Football News

Germany Route to the Euro 2024 Final: Potential Opponents For Die Mannschaft at Euro 2024

By Andy Watson

Published: 16:17, 10 May 2024

As Euro 2024 approaches we take a look at who Die Mannschaft might face on their route to the European Championships final.

Germany Route To The Euro 2024 Final: Potential Path

The hosts will be eager to do well on home soil, but enter the tournament on something of a low ebb given their high-achieving past. They are ranked #16 in the FIFA men’s rankings, their lowest ranking since 2004. That year they went out at the group stages in Portugal, it would be something of a national crisis if this were repeated on home soil.

As hosts, Germany didn’t have to qualify for the tournament, so their build-up has been a series of friendlies. The most recent friendly results are listed below:

Germany’s Build-Up To Euro 2024
Date Score Ground
26/03/24 2-1 vs Netherlands (H)
23/03/23 2-0 vs France (A)
21/11/23 0-2 vs Austria (A)
18/11/23 2-3 vs Turkey (H)
17/10/23 2-2 vs Mexico (A)
14/10/23 3-1 vs USA (A)

Germany had also previously lost three friendlies in a row to Poland, Colombia, and Japan, which prompted the removal of Hansi Flick, and, after Julian Nagelsmann was dispensed with by Bayern Munich, he was approached to take the job until the European Championships.

Germany’s potential route to Euro 2024 final

Germany’s Group A fixtures

vs Scotland (14 June, 8pm BST) – Germany will kick off the tournament against Scotland on the opening night of Euro 2024. Matches between Germany and Scotland have been few and far between in recent years, with just two encounters in the last decade. Germany have won four of the last six meetings between the two, most recently a 3-2 classic at Hampden Park. Scotland have won just won of the last 13 battles between the two.

vs Hungary (19 June, 5pm BST) – Hungary are a vastly improved nation over the last decade, from a ranking as low as 84 in 2006, Hungary are back in and around the top 25. This has been a tricky fixture for Germany in recent years, with three games without a win against their Hungarian counterparts. Prior to those matches, it doesn’t make much better reading for Germany. Just three wins in 12 matches against Hungary makes this one of the tougher battles Germany could’ve been handed.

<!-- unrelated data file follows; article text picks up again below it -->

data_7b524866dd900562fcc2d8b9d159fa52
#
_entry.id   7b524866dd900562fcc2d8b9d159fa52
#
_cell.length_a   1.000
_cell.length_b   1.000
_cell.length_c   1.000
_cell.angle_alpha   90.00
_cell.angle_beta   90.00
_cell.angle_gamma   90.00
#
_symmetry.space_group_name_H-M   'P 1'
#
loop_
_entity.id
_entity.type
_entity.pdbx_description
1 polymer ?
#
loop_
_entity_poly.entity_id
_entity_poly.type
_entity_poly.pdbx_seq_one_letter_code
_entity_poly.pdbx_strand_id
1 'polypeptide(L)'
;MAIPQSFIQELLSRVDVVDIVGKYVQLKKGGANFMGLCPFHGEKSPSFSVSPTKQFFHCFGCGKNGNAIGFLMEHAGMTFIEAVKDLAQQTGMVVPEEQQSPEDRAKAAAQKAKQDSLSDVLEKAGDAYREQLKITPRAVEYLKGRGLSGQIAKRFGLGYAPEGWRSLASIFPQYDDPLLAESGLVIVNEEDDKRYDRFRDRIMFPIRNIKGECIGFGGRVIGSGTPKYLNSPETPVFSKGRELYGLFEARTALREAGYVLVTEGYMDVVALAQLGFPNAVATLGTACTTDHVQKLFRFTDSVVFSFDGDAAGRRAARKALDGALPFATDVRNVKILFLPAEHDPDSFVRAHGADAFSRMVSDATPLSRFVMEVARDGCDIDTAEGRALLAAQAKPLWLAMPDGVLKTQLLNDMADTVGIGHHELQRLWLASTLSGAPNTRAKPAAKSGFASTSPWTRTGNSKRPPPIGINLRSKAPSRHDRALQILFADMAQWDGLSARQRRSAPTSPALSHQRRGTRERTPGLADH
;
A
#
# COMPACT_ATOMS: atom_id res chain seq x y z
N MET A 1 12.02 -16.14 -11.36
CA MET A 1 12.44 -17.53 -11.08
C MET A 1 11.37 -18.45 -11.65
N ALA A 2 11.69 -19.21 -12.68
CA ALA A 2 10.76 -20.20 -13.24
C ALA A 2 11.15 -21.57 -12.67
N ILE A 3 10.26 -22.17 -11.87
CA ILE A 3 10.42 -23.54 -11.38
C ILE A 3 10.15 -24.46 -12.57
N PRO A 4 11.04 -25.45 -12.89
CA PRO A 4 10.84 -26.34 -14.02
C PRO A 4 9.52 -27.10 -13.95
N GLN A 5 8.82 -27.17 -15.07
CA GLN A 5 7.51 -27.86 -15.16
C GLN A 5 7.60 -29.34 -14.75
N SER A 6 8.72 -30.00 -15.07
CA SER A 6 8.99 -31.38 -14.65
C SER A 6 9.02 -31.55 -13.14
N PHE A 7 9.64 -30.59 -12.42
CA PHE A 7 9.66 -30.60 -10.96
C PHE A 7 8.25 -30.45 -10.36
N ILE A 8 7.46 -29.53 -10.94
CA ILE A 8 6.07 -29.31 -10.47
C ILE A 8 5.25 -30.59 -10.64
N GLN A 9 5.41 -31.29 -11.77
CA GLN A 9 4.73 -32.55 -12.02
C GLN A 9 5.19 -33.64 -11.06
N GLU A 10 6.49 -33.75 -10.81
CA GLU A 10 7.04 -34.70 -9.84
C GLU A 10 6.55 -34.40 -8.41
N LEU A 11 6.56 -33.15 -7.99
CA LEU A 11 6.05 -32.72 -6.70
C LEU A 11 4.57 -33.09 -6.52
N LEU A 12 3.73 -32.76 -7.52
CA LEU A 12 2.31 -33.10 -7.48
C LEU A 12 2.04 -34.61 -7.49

vs Switzerland (23 June, 8pm BST) – This is a really tough end to the group stage and as a result Germany will be hoping to come into this match already qualified, and, even better, already confirmed as group winners, as the route does make a difference to the chances of tournament victory from Group A. Another tie that has presented Germany with a problem over recent years. Switzerland have now gone three games unbeaten against Germany, including an incredible 5-3 victory in 2012. Indeed, this game seems to bring the goals, with 26 goals across their last six encounters.

If Germany finish top of group A

If Germany win Group A, which they are favourites to do, then they play in the opening night of round of 16 fixtures against the runners-up of Group C. This group consists of England, Denmark, Serbia, and Slovenia. Markets suggest that Denmark are the most likely nation to play in this scenario, but there is also the chance of England finishing as runners up and meeting Germany in this round. Either Denmark or England would be a tricky test at this stage, but Denmark would be preferred by the Germans, which would be a local derby.

Given Germany then go on to qualify for the quarter-finals, they would meet the winner of the match between the winner of Group B or one of the third-placed finishers. The likelihood then is stacked in the favour of the Group B winners, who could be Spain, Italy, or Croatia.

A semi-final, in terms of seeding and betting, would then most likely see Germany play Portugal, if the Iberians won their Group F, and then defeated a third placed team and a runner-up to get to the semi-finals.

The final, then, could be France or England, if either nation won their group and then saw off the remaining opposition.

If Germany finish runner-up in group A

There is a good chance that the Germans could finish second in Group A. This would provide them with a round of 16 match against the runners-up in Group B. This looks to be a fairly tricky tie regardless, with Spain, Italy, and Croatia in that group.

The quarter-final would most likely be against the winners of Group C, which is most likely to be England, or a 3rd-placed team from the group stages.

Winning through that quarter-final would grant a semi-final against the winners of a match between, most likely, the winners of Groups D and E. The bookmakers would suggest that would be France vs Belgium.

In this route, a final would most likely be Portugal or the winners of Group B, Spain, Italy or Croatia. There is also the opportunity of a rematch of whoever finished above Germany in Group A.

A runners-up route for Germany then could be Spain, England, France, and Portugal. A tough ask.

If Germany finish third in Group A

With the narrowing down of 24 nations into 16 for the knockout rounds means that a number of third placed teams could make it.

If that was Germany’s fate then the 3rd placed team from Group A could be drawn against the winner of Group B (odds suggest Spain), Group F (Portugal), or Group E (France).